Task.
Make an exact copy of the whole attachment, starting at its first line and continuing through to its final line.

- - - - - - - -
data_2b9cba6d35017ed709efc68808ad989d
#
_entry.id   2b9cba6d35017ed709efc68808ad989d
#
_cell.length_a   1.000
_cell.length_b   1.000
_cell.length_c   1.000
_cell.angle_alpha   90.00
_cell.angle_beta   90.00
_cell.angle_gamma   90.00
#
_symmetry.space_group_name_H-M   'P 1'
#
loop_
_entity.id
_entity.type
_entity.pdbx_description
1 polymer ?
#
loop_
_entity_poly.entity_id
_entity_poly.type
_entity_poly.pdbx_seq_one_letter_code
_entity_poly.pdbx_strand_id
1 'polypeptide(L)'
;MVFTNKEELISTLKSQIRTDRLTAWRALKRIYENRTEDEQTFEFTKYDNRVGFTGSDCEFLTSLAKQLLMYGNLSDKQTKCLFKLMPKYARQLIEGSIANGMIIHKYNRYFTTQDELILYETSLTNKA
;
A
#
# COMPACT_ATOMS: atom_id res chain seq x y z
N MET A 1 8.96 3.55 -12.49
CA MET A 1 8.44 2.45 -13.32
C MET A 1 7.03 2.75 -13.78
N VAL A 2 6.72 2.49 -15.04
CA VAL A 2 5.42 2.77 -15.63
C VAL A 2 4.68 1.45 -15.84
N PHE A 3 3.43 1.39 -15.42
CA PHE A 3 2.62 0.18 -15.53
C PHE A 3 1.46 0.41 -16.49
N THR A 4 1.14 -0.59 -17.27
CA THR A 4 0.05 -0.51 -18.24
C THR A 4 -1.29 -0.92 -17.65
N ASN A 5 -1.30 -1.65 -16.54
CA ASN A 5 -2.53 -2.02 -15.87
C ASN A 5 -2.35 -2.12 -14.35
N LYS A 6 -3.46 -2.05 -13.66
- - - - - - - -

data_2b9cba6d35017ed709efc68808ad989d
#
_entry.id   2b9cba6d35017ed709efc68808ad989d
#
_cell.length_a   1.000
_cell.length_b   1.000
_cell.length_c   1.000
_cell.angle_alpha   90.00
_cell.angle_beta   90.00
_cell.angle_gamma   90.00
#
_symmetry.space_group_name_H-M   'P 1'
#
loop_
_entity.id
_entity.type
_entity.pdbx_description
1 polymer ?
#
loop_
_entity_poly.entity_id
_entity_poly.type
_entity_poly.pdbx_seq_one_letter_code
_entity_poly.pdbx_strand_id
1 'polypeptide(L)'
;MVFTNKEELISTLKSQIRTDRLTAWRALKRIYENRTEDEQTFEFTKYDNRVGFTGSDCEFLTSLAKQLLMYGNLSDKQTKCLFKLMPKYARQLIEGSIANGMIIHKYNRYFTTQDELILYETSLTNKA
;
A
#
# COMPACT_ATOMS: atom_id res chain seq x y z
N MET A 1 8.96 3.55 -12.49
CA MET A 1 8.44 2.45 -13.32
C MET A 1 7.03 2.75 -13.78
N VAL A 2 6.72 2.49 -15.04
CA VAL A 2 5.42 2.77 -15.63
C VAL A 2 4.68 1.45 -15.84
N PHE A 3 3.43 1.39 -15.42
CA PHE A 3 2.62 0.18 -15.53
C PHE A 3 1.46 0.41 -16.49
N THR A 4 1.14 -0.59 -17.27
CA THR A 4 0.05 -0.51 -18.24
C THR A 4 -1.29 -0.92 -17.65
N ASN A 5 -1.30 -1.65 -16.54
CA ASN A 5 -2.53 -2.02 -15.87
C ASN A 5 -2.35 -2.12 -14.35
N LYS A 6 -3.46 -2.05 -13.66